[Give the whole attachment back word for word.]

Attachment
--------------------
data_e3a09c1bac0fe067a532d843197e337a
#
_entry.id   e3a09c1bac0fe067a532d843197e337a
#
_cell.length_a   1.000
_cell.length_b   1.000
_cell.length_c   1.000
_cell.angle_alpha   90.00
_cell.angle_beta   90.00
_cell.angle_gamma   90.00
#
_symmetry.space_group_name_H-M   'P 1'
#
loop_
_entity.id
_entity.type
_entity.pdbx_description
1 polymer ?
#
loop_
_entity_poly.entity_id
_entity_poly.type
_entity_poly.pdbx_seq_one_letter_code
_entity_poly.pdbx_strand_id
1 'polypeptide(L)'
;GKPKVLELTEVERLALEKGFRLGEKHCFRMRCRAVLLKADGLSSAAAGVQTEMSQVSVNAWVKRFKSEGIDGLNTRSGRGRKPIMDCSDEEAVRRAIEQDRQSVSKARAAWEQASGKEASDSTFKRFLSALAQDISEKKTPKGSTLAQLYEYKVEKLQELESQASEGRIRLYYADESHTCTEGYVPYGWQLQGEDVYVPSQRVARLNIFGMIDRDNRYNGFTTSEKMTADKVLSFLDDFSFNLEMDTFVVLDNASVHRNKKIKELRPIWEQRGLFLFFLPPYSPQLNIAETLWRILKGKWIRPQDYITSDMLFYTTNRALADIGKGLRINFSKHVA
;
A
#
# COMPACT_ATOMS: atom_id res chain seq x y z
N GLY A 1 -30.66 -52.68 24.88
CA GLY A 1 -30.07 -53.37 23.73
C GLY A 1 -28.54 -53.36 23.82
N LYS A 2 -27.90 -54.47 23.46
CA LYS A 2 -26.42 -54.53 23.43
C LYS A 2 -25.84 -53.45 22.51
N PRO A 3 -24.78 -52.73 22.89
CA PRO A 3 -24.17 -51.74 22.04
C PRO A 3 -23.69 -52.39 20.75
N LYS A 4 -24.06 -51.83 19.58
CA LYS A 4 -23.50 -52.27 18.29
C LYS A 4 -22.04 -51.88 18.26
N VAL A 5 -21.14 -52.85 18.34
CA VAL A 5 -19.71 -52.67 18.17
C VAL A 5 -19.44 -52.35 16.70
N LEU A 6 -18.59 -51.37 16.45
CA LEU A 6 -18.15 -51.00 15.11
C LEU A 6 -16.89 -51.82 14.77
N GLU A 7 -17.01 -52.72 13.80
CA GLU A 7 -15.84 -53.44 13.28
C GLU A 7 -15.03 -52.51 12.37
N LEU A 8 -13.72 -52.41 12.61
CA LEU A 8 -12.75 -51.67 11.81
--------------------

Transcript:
data_e3a09c1bac0fe067a532d843197e337a
#
_entry.id   e3a09c1bac0fe067a532d843197e337a
#
_cell.length_a   1.000
_cell.length_b   1.000
_cell.length_c   1.000
_cell.angle_alpha   90.00
_cell.angle_beta   90.00
_cell.angle_gamma   90.00
#
_symmetry.space_group_name_H-M   'P 1'
#
loop_
_entity.id
_entity.type
_entity.pdbx_description
1 polymer ?
#
loop_
_entity_poly.entity_id
_entity_poly.type
_entity_poly.pdbx_seq_one_letter_code
_entity_poly.pdbx_strand_id
1 'polypeptide(L)'
;GKPKVLELTEVERLALEKGFRLGEKHCFRMRCRAVLLKADGLSSAAAGVQTEMSQVSVNAWVKRFKSEGIDGLNTRSGRGRKPIMDCSDEEAVRRAIEQDRQSVSKARAAWEQASGKEASDSTFKRFLSALAQDISEKKTPKGSTLAQLYEYKVEKLQELESQASEGRIRLYYADESHTCTEGYVPYGWQLQGEDVYVPSQRVARLNIFGMIDRDNRYNGFTTSEKMTADKVLSFLDDFSFNLEMDTFVVLDNASVHRNKKIKELRPIWEQRGLFLFFLPPYSPQLNIAETLWRILKGKWIRPQDYITSDMLFYTTNRALADIGKGLRINFSKHVA
;
A
#
# COMPACT_ATOMS: atom_id res chain seq x y z
N GLY A 1 -30.66 -52.68 24.88
CA GLY A 1 -30.07 -53.37 23.73
C GLY A 1 -28.54 -53.36 23.82
N LYS A 2 -27.90 -54.47 23.46
CA LYS A 2 -26.42 -54.53 23.43
C LYS A 2 -25.84 -53.45 22.51
N PRO A 3 -24.78 -52.73 22.89
CA PRO A 3 -24.17 -51.74 22.04
C PRO A 3 -23.69 -52.39 20.75
N LYS A 4 -24.06 -51.83 19.58
CA LYS A 4 -23.50 -52.27 18.29
C LYS A 4 -22.04 -51.88 18.26
N VAL A 5 -21.14 -52.85 18.34
CA VAL A 5 -19.71 -52.67 18.17
C VAL A 5 -19.44 -52.35 16.70
N LEU A 6 -18.59 -51.37 16.45
CA LEU A 6 -18.15 -51.00 15.11
C LEU A 6 -16.89 -51.82 14.77
N GLU A 7 -17.01 -52.72 13.80
CA GLU A 7 -15.84 -53.44 13.28
C GLU A 7 -15.03 -52.51 12.37
N LEU A 8 -13.72 -52.41 12.61
CA LEU A 8 -12.75 -51.67 11.81